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The ancient body

Research The ancient body with The Open University

The Classical Studies discipline is a centre for studying the ancient world through the theme of ‘the body’. We interpret this theme in a highly interdisciplinary way, bringing together the approaches of archaeology, anthropology, medical humanities, ancient history and classical studies to find ways of using material culture and written evidence alongside each other.

We regard the body as a way of addressing what we see as a central question for any historical discipline: is the past just like us, and therefore transparent, or entirely other, and therefore unknowable? Where the body is concerned, the fact that we share so many fundamental everyday experiences with the people of the past may blind us to the difficulties of interpreting their writings, ideas and objects. Yet studying how people thought about, treated, manipulated, modified, represented and disposed of their bodies provides a window into ancient societies.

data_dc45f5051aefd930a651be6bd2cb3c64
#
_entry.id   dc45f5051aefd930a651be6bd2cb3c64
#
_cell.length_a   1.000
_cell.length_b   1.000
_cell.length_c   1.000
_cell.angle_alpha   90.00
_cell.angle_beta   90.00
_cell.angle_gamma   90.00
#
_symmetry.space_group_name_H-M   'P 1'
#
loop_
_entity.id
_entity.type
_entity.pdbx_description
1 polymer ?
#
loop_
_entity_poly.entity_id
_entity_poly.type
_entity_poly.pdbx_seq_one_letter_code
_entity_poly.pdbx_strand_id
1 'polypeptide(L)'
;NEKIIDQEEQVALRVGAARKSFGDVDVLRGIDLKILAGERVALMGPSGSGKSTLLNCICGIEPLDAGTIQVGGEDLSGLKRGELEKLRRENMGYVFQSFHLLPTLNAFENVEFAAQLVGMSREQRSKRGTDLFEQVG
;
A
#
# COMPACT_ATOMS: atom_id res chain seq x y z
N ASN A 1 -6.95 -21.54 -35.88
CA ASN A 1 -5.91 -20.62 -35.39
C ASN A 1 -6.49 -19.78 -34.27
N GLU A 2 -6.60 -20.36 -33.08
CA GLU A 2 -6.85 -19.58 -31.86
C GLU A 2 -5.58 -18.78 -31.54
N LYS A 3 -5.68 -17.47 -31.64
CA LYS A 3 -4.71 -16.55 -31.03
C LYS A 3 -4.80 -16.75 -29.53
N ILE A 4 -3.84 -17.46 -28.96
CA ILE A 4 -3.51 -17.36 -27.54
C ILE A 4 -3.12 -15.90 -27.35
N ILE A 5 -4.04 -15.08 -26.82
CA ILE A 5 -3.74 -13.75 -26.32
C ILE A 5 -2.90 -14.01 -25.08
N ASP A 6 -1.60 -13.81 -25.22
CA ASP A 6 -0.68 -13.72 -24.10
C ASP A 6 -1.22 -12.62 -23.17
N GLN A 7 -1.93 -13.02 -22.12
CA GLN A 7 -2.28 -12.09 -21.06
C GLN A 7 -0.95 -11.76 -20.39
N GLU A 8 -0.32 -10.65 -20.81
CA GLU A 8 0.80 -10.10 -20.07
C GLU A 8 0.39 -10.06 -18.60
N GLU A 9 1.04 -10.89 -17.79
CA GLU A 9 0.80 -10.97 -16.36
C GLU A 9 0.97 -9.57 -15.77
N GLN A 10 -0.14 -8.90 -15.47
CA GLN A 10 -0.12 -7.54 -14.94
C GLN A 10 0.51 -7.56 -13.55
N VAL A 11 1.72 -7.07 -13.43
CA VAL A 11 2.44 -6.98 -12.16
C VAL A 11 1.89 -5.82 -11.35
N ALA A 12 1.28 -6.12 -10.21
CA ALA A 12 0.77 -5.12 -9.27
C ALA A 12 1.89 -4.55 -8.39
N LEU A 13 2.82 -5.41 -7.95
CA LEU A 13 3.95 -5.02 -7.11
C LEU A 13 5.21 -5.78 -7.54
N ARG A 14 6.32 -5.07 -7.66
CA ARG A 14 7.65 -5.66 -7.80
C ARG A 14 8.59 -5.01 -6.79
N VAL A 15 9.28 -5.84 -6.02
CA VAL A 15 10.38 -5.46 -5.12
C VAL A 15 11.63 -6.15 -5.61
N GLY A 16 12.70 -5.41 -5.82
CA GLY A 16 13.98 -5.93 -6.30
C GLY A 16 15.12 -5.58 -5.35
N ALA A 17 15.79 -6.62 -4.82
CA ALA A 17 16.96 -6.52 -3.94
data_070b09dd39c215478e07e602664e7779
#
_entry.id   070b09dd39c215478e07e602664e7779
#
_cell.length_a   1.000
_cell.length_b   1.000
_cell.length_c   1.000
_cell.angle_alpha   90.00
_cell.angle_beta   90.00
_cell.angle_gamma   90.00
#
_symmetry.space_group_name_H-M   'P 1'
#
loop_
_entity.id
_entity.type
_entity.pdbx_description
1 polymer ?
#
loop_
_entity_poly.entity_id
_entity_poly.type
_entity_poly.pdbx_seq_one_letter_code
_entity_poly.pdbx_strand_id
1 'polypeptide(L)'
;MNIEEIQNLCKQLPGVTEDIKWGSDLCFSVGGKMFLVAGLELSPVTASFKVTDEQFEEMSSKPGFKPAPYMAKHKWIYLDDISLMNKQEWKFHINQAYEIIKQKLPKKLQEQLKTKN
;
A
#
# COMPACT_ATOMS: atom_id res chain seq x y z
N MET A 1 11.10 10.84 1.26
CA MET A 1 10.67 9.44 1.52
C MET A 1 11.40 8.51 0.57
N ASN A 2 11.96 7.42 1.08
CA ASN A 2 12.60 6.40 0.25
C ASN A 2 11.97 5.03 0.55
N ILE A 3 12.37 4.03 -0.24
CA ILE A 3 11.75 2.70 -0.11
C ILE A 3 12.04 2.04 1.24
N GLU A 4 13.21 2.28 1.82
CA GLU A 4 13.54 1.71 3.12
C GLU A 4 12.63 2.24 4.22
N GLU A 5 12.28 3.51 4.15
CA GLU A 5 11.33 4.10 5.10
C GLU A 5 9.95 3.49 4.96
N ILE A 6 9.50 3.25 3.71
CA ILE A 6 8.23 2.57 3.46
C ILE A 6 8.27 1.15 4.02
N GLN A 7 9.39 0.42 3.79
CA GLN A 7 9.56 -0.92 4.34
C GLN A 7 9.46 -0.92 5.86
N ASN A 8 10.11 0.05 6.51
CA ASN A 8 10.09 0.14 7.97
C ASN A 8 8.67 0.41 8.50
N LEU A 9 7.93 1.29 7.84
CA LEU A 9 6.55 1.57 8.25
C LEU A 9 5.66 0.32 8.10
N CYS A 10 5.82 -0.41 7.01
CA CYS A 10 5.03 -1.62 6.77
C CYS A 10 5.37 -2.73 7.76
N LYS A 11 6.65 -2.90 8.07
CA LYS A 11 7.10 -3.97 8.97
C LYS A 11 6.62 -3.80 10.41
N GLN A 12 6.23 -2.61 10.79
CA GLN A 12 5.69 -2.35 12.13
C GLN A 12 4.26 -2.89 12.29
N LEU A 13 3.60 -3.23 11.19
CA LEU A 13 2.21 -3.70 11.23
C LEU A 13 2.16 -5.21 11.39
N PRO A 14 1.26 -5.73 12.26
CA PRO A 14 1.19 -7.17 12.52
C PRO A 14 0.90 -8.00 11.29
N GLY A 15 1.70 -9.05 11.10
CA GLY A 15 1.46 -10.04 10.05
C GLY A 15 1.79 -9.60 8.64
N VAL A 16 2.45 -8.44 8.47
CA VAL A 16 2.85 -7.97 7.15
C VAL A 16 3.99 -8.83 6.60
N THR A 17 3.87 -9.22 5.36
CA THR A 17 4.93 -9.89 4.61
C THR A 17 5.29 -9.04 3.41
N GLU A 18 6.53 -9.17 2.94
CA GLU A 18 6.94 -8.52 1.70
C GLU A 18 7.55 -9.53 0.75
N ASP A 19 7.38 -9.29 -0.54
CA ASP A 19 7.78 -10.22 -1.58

If you would like to join us as a full- or part-time research student, please contact us for an informal preliminary discussion (details below). A well-thought-out research proposal which sets out specific research questions, your strategies for addressing them and how your research will contribute something new to the field, will enhance your chances of admission.

Qualifications available:

PhD or MPhil


For detailed information on current fees visit Fees and funding.

Entry requirements:

BA with a minimum grade of 2:1 (or equivalent), MA

Potential research projects

  • Death, disposal, mourning, grief and burial practices
  • Representations of the body in visual or material culture
  • Religion and the body, including votive offerings
  • The senses and sensory experiences
  • Death in Etruria
  • Sex and sexuality in ancient Greece
  • Receptions of the ancient body
  • Dress in the Roman Empire
  • Gender in the ancient world

Current/recent research projects

  • Infertility, blame and responsibility in the Hippocratic Corpus
  • Sensing the Oracle: a Druid Key to intersensoriality at Dodana
  • Audience Sensory Experience in Thueydides' History of the Peloponnesian War

Further information

If you have an enquiry specific to this research area please contact:

Dr Ursula Rothe
+44 (0)1908 653247

For general enquiries please contact the Research Degrees Team via the link under 'Your Questions' on the right of the page.